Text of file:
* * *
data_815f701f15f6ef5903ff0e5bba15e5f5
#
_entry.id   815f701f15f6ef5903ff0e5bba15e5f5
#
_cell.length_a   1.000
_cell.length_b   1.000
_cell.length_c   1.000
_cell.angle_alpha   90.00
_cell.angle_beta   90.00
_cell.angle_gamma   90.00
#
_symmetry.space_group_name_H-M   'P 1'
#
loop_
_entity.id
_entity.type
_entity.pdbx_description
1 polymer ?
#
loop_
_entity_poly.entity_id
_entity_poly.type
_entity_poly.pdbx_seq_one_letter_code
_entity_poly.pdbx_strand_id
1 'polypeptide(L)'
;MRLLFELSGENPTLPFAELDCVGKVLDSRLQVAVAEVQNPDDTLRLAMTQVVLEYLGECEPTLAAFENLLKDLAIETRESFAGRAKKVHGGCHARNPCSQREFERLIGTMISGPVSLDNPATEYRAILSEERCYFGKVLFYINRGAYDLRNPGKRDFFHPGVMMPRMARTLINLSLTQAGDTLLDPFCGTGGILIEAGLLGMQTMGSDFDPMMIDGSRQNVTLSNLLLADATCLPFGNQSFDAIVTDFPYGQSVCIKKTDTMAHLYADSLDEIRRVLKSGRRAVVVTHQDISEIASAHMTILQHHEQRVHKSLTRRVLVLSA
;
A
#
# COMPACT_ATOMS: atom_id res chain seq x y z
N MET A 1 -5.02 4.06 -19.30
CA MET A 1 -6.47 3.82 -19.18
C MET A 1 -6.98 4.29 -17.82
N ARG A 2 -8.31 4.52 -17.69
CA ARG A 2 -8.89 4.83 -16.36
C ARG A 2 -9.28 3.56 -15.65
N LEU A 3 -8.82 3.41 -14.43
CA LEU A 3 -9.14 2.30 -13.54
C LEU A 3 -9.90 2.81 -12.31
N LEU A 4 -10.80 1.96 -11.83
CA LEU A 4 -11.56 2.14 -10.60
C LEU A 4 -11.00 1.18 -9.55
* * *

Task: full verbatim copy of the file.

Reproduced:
data_815f701f15f6ef5903ff0e5bba15e5f5
#
_entry.id   815f701f15f6ef5903ff0e5bba15e5f5
#
_cell.length_a   1.000
_cell.length_b   1.000
_cell.length_c   1.000
_cell.angle_alpha   90.00
_cell.angle_beta   90.00
_cell.angle_gamma   90.00
#
_symmetry.space_group_name_H-M   'P 1'
#
loop_
_entity.id
_entity.type
_entity.pdbx_description
1 polymer ?
#
loop_
_entity_poly.entity_id
_entity_poly.type
_entity_poly.pdbx_seq_one_letter_code
_entity_poly.pdbx_strand_id
1 'polypeptide(L)'
;MRLLFELSGENPTLPFAELDCVGKVLDSRLQVAVAEVQNPDDTLRLAMTQVVLEYLGECEPTLAAFENLLKDLAIETRESFAGRAKKVHGGCHARNPCSQREFERLIGTMISGPVSLDNPATEYRAILSEERCYFGKVLFYINRGAYDLRNPGKRDFFHPGVMMPRMARTLINLSLTQAGDTLLDPFCGTGGILIEAGLLGMQTMGSDFDPMMIDGSRQNVTLSNLLLADATCLPFGNQSFDAIVTDFPYGQSVCIKKTDTMAHLYADSLDEIRRVLKSGRRAVVVTHQDISEIASAHMTILQHHEQRVHKSLTRRVLVLSA
;
A
#
# COMPACT_ATOMS: atom_id res chain seq x y z
N MET A 1 -5.02 4.06 -19.30
CA MET A 1 -6.47 3.82 -19.18
C MET A 1 -6.98 4.29 -17.82
N ARG A 2 -8.31 4.52 -17.69
CA ARG A 2 -8.89 4.83 -16.36
C ARG A 2 -9.28 3.56 -15.65
N LEU A 3 -8.82 3.41 -14.43
CA LEU A 3 -9.14 2.30 -13.54
C LEU A 3 -9.90 2.81 -12.31
N LEU A 4 -10.80 1.96 -11.83
CA LEU A 4 -11.56 2.14 -10.60
C LEU A 4 -11.00 1.18 -9.55